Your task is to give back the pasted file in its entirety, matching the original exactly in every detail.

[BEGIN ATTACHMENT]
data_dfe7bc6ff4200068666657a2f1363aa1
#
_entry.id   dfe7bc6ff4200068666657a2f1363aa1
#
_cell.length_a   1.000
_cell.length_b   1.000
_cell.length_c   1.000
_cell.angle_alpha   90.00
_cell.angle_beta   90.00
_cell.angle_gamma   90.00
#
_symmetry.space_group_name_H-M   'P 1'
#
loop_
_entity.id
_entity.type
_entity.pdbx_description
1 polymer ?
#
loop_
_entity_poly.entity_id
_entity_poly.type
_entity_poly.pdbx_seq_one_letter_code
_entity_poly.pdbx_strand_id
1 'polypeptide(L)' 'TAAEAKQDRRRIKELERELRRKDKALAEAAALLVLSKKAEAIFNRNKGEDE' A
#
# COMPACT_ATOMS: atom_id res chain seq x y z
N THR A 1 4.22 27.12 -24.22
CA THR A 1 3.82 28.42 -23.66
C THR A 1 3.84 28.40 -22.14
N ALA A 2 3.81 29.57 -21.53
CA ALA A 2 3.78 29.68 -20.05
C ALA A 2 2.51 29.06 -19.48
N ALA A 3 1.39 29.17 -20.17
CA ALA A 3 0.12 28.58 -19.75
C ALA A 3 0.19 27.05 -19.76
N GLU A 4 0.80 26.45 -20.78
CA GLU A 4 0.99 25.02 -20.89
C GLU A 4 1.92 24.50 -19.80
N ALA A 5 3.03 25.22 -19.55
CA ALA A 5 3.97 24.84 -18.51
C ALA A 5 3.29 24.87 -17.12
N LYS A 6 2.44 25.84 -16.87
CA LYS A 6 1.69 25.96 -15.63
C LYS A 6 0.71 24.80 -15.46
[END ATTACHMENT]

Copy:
data_dfe7bc6ff4200068666657a2f1363aa1
#
_entry.id   dfe7bc6ff4200068666657a2f1363aa1
#
_cell.length_a   1.000
_cell.length_b   1.000
_cell.length_c   1.000
_cell.angle_alpha   90.00
_cell.angle_beta   90.00
_cell.angle_gamma   90.00
#
_symmetry.space_group_name_H-M   'P 1'
#
loop_
_entity.id
_entity.type
_entity.pdbx_description
1 polymer ?
#
loop_
_entity_poly.entity_id
_entity_poly.type
_entity_poly.pdbx_seq_one_letter_code
_entity_poly.pdbx_strand_id
1 'polypeptide(L)' 'TAAEAKQDRRRIKELERELRRKDKALAEAAALLVLSKKAEAIFNRNKGEDE' A
#
# COMPACT_ATOMS: atom_id res chain seq x y z
N THR A 1 4.22 27.12 -24.22
CA THR A 1 3.82 28.42 -23.66
C THR A 1 3.84 28.40 -22.14
N ALA A 2 3.81 29.57 -21.53
CA ALA A 2 3.78 29.68 -20.05
C ALA A 2 2.51 29.06 -19.48
N ALA A 3 1.39 29.17 -20.17
CA ALA A 3 0.12 28.58 -19.75
C ALA A 3 0.19 27.05 -19.76
N GLU A 4 0.80 26.45 -20.78
CA GLU A 4 0.99 25.02 -20.89
C GLU A 4 1.92 24.50 -19.80
N ALA A 5 3.03 25.22 -19.55
CA ALA A 5 3.97 24.84 -18.51
C ALA A 5 3.29 24.87 -17.12
N LYS A 6 2.44 25.84 -16.87
CA LYS A 6 1.69 25.96 -15.63
C LYS A 6 0.71 24.80 -15.46